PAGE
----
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About this Author
Andrew Phelps Andrew Phelps is an assistant professor at the Rochester Institute of Technology, in Rochester, NY. He is the founding faculty member of the Game Programming Concentration within the Department of Information Technology and his work in games programming education has been featured in The New York Times, CNN.com, USA Today, National Public Radio, and other publications. Email: amp-at-it.rit.edu
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September 14, 2004

The Games Industry Needs B-Sides

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Posted by Andrew Phelps

So I had a brainstorm in the shower. Yes, the shower. It's the only place you can think anymore with a 7-month old tearing through your sock drawer. I was thinking about the claims, made every year, that the games industry is "dead in terms of innovation". That there aren't any new game mechanics, that every game that is a success today is just a game that we've already made with better graphics or one strange new feature. The folks that make those claims would look at DOOM3 and say "It's DOOM with a journal and a flashlight. Whoop-dee-doo." I had recently read a bunch of stuff like this in old GDC proceedings because I was going to use it to challenge my programming class .(Their next assignment is to build an arcade game- and I am trying to promote original thinking instead of getting Space_Invaders_013467).

So I had been thinking about that, and then it hit me: The Games Industry Needs B-Sides. For those of you who never got your music on a grooved vinyl disc, allow me to explain . A "B-Side" was the flip side of an album, the side that you didn't buy it for. On the "A-Side" were all the hits that were on the radio, the sonds that people bought the album for. The B-Side was usually the wierd experimental stuff that the band gave you as 'extra' - you might like it as a hit, you might not. It was yours for the taking, whatever.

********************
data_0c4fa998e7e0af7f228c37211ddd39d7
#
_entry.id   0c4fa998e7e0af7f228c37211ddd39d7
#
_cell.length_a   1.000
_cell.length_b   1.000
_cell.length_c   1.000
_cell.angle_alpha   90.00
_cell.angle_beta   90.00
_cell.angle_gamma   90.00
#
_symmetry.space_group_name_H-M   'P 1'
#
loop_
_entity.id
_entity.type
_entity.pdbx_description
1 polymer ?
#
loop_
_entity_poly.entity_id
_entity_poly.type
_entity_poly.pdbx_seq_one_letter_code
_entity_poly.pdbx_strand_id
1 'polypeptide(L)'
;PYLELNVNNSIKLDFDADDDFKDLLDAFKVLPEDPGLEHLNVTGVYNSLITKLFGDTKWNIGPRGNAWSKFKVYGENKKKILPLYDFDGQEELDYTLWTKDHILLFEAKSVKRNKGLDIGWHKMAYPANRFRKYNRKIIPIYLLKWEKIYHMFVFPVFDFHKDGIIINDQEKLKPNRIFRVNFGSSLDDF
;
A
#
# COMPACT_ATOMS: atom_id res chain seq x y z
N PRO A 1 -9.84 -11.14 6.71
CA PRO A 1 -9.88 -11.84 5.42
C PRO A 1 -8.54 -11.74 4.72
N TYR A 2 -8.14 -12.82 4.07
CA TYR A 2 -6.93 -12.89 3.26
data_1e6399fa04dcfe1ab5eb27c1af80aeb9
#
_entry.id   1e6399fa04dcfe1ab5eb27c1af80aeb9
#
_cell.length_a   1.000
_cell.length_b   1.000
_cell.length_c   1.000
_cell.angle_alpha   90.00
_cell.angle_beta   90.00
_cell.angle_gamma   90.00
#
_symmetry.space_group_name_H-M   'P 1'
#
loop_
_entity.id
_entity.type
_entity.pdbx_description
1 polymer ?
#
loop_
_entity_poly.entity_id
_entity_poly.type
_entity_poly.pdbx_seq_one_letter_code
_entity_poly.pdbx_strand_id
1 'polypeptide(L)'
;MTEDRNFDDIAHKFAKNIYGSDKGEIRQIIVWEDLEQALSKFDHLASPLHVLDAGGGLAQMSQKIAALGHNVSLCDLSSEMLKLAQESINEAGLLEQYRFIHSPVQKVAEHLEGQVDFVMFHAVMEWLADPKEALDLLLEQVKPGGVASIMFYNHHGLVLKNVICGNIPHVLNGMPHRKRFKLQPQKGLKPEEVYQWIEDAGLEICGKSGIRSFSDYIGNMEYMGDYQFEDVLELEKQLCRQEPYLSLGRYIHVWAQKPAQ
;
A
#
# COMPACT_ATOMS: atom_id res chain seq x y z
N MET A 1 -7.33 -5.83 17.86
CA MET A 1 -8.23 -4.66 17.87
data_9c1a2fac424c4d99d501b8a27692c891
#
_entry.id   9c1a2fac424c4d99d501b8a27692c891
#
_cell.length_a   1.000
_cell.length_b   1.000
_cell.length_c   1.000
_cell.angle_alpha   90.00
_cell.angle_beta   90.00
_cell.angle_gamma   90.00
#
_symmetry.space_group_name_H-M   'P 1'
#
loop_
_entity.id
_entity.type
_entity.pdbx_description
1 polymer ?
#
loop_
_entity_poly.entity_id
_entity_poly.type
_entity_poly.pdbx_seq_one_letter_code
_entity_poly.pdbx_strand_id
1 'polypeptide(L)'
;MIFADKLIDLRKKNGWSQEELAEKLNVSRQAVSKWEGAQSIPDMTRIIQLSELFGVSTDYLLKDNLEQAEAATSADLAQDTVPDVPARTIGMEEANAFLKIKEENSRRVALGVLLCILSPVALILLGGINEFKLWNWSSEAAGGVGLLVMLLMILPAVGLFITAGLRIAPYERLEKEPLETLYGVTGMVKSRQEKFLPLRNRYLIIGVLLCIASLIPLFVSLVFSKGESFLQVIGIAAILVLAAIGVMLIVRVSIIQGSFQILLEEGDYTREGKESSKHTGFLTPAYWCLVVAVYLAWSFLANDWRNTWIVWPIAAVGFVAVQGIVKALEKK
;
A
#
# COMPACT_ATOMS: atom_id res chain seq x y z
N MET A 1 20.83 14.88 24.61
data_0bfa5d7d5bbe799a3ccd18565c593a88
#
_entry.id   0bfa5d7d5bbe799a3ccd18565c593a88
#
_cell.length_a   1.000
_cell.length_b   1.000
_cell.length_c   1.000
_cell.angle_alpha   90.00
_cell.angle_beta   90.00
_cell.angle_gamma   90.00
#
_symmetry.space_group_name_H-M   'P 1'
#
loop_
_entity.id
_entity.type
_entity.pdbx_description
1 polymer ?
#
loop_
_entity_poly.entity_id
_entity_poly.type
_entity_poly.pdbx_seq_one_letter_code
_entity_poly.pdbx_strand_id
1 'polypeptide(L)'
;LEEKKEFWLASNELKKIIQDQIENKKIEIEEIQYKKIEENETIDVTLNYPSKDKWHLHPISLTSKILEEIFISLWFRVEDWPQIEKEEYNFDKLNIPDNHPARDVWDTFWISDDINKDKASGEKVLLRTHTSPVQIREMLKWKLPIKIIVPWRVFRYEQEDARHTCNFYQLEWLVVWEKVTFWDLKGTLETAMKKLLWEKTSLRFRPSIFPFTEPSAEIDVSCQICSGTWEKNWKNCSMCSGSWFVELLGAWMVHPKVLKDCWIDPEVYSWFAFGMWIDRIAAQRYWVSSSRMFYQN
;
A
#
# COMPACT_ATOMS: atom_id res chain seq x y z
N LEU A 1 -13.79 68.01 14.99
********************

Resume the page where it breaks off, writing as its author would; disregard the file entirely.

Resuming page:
I think there is an interesting opportunity here: stick some "B-Side" experimental games on the DVD with the big title. Little Flash games, or student games, or Internet games that haven't taken off yet. Don't advertise them on the box, sell the "big game" just like always. But some folks might try the little thing that comes with it - and that little thing is the place where game designers can be totally off the wall because it *doesn't matter* if its successful: it isn't being independantly sold, and it's probably either cheaply made or it is the kind of thing folks do in their basements for the love of the craft. No, they won't have the glitz and glamor of the "big game". Anyone ever compare the recording quality of the "A-Side" songs (mixed, perfected, pitched, etc.) with the "B-Side" (live studio riffs, and not much else)?

I wouldn't mind an extra freebie game on the disc when I go buy Final Fantasy 22, in fact if I knew it let more people experiement "outside the box" I would specifically look for that version.

I have an idea what the critics are going to say: "no one makes games cheaply anymore" (but the freeware tools are really coming along!). "No one has the resources for experimental development" (bull honkey, just look at how many people enter the Independant Games Festical on shoestring budgets and student work...) and (my least favorite) "the big games companies make the best games because they have all the good game designers" (what a total farce).